Restorative yoga focuses on rejuvenation through “feel good” movements. Instead of solely relying on muscles to achieve various poses, you use supportive props to make you feel grounded and secure. Props include blankets, bolsters, blocks, straps, and pillows.

Prop-based alignments remove common strains on your mind and body. The result? You arrive at a more restful state and gain a willingness to accept help from others.

This yoga style reduces tightness in your stomach, chest, shoulders, and hips. It also encourages self-love and compassion.

Straps reinforce alignment, deepening, and lengthening. Use them to enhance the Goddess Pose, Seated Forward Fold, and Warrior II. Stick with the six-foot strap unless you’re extra blessed in the height department.

Blocks provide support, length, and traction. Place one under your glute to refine the Pigeon Pose or below each knee during Savasana to release the lower back. Yogis recommend practicing with 9” x 4” x 6” size blocks.

Bolsters are the main star of the show in restorative yoga. They’re usually firm and rectangular, assisting a multitude of poses. Place them beneath your hips during Legs Up The Wall to avoid lying flat on your back for too long. Position one under your head or chest during Child’s Pose to ease pressure and discomfort in your spine.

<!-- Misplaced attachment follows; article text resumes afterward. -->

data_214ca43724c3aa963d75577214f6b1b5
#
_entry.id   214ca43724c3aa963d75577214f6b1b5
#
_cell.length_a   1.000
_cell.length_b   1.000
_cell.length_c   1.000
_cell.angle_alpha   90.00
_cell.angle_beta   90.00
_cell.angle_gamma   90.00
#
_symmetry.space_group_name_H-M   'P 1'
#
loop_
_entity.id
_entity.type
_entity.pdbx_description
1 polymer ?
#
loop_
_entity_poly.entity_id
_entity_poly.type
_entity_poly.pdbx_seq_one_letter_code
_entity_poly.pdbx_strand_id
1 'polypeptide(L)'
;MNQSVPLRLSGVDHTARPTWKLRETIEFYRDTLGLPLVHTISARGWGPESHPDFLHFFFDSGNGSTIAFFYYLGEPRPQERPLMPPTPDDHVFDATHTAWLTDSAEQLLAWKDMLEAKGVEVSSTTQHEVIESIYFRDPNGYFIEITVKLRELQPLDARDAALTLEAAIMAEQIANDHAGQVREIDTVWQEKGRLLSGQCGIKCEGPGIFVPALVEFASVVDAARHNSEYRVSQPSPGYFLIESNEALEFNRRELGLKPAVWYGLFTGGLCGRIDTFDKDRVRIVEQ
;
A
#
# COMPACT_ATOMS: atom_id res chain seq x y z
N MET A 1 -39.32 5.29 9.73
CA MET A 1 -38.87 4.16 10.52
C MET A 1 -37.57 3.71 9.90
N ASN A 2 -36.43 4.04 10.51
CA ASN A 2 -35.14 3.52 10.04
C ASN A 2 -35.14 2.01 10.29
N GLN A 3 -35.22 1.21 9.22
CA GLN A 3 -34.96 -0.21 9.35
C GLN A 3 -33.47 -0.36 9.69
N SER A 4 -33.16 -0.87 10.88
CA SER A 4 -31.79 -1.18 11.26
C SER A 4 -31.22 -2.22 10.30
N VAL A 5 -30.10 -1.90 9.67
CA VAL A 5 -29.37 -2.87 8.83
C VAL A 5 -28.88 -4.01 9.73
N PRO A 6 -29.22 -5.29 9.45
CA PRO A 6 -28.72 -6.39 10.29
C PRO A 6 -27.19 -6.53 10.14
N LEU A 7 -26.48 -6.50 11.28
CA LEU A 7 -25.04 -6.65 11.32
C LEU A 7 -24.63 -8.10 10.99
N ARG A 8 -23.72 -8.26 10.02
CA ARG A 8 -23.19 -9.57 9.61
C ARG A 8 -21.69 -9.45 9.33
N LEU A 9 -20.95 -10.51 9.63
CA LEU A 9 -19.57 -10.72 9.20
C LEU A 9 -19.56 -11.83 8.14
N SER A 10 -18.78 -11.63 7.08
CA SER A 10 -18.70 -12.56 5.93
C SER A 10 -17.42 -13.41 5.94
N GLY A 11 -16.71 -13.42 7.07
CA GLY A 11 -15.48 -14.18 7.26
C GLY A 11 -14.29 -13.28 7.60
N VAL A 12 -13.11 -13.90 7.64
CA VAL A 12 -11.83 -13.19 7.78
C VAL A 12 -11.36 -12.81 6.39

Blankets add warmth and cushion your bones and joints during yoga postures. Place one next to your hip before moving into the Fallen Tree Pose. Set one beneath you to elevate and stabilize your hips during Hero Pose and Easy Pose. When selecting blankets, get two to three with an identical feel, texture, and thickness. 

Pregnant woman kneels on yoga mat holding belly

Safe Prenatal Yoga Poses for Each Trimester

Each pregnancy stage brings rewards, changes, and challenges. The little life growing inside of you is overwhelming and beautifully surreal all at once.

Knowing what’s happening inside your pregnant body is essential. Adapting asanas for each trimester keeps you and your sweet baby healthy. 

Avoid straining. Rather than pushing to achieve a stretch, concentrate on gently allowing your body to open and lengthen during a specific pose.

Below are trimester-specific poses with safe modifications.